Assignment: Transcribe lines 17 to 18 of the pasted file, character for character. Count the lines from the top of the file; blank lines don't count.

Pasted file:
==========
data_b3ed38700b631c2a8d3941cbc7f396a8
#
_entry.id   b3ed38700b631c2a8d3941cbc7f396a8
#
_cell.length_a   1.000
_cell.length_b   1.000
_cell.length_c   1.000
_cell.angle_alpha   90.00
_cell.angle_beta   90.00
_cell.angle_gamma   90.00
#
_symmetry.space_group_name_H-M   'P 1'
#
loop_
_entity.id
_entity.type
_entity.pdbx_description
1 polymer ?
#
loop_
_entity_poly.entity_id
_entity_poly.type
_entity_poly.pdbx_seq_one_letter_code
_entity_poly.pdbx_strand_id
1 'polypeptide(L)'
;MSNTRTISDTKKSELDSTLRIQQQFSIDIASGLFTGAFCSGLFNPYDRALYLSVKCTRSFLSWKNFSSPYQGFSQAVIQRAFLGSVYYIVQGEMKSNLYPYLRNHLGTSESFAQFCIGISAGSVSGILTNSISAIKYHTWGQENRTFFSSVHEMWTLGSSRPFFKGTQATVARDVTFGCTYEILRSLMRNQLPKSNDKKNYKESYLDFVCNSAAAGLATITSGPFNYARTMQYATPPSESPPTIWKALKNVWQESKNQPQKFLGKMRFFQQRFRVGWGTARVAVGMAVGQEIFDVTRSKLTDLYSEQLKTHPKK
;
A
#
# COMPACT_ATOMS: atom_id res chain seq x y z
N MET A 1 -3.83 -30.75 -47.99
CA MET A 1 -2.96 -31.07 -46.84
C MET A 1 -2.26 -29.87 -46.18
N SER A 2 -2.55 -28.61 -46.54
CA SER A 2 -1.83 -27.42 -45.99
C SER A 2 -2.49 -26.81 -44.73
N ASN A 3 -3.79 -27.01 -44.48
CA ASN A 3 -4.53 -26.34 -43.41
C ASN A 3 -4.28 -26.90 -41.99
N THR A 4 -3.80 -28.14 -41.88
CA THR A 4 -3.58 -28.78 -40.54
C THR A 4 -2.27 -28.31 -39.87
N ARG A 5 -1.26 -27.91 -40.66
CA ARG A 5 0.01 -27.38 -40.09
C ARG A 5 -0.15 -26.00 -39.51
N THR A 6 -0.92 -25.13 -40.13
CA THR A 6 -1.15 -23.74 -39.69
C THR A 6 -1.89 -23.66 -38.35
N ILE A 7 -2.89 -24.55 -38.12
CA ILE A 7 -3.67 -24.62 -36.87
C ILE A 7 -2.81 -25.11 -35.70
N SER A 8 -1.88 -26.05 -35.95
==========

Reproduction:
_entity.pdbx_description
1 polymer ?